Enhancing the rate of scaffold discovery with diversity-oriented prioritization

S. Joshua Swamidass, Bradley T. Calhoun, Joshua A. Bittker, Nicole E. Bodycombe, Paul A. Clemons

Research output: Contribution to journalArticlepeer-review

11 Scopus citations

Abstract

Motivation: In high-throughput screens (HTS) of small molecules for activity in an in vitro assay, it is common to search for active scaffolds, with at least one example successfully confirmed as an active. The number of active scaffolds better reflects the success of the screen than the number of active molecules. Many existing algorithms for deciding which hits should be sent for confirmatory testing neglect this concern. Results: We derived a new extension of a recently proposed economic framework, diversity-oriented prioritization (DOP), that aims-by changing which hits are sent for confirmatory testing- to maximize the number of scaffolds with at least one confirmed active. In both retrospective and prospective experiments, DOP accurately predicted the number of scaffold discoveries in a batch of confirmatory experiments, improved the rate of scaffold discovery by 8-17%, and was surprisingly robust to the size of the confirmatory test batches. As an extension of our previously reported economic framework, DOP can be used to decide the optimal number of hits to send for confirmatory testing by iteratively computing the cost of discovering an additional scaffold, the marginal cost of discovery.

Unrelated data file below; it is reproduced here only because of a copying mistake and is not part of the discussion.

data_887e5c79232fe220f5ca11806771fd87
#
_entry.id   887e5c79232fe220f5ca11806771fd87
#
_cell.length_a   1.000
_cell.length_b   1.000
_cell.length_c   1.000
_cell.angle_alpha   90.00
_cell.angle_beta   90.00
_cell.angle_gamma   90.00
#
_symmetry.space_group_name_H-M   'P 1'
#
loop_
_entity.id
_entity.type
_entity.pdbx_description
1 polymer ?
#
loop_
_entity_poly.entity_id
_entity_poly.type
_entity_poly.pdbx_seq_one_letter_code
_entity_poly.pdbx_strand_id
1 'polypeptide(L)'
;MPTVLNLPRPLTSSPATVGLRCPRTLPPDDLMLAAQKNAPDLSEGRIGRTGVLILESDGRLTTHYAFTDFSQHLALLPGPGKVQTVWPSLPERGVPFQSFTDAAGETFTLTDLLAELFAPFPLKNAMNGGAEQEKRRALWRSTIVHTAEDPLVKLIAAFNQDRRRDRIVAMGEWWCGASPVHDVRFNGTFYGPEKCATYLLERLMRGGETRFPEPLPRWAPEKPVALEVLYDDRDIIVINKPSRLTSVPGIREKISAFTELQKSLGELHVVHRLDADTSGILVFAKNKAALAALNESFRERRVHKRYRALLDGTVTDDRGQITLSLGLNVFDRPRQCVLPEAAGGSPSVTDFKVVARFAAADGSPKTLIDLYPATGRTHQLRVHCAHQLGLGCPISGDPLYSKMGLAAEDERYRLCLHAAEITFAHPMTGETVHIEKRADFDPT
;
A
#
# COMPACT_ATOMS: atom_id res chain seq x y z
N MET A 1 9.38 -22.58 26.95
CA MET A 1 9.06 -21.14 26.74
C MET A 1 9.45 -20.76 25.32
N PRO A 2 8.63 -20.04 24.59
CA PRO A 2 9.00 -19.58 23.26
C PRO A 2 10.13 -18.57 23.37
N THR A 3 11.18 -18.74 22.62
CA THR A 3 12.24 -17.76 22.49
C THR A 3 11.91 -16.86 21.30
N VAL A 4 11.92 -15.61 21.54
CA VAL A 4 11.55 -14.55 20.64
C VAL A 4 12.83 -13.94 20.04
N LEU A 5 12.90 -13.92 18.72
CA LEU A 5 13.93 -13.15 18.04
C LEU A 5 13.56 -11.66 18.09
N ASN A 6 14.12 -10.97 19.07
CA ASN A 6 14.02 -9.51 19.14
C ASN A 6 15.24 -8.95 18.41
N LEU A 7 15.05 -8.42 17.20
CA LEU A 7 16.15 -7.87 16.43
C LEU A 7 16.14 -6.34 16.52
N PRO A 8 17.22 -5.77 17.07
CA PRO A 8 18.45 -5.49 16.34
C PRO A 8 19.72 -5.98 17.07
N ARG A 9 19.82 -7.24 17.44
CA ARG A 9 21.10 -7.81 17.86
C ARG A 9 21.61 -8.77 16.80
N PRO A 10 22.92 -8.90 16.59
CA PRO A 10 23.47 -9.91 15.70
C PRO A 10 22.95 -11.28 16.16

Original languageEnglish
Article numberbtr369
Pages (from-to)2271-2278
Number of pages8
JournalBioinformatics
Volume27
Issue number16
DOIs
StatePublished - Aug 2011

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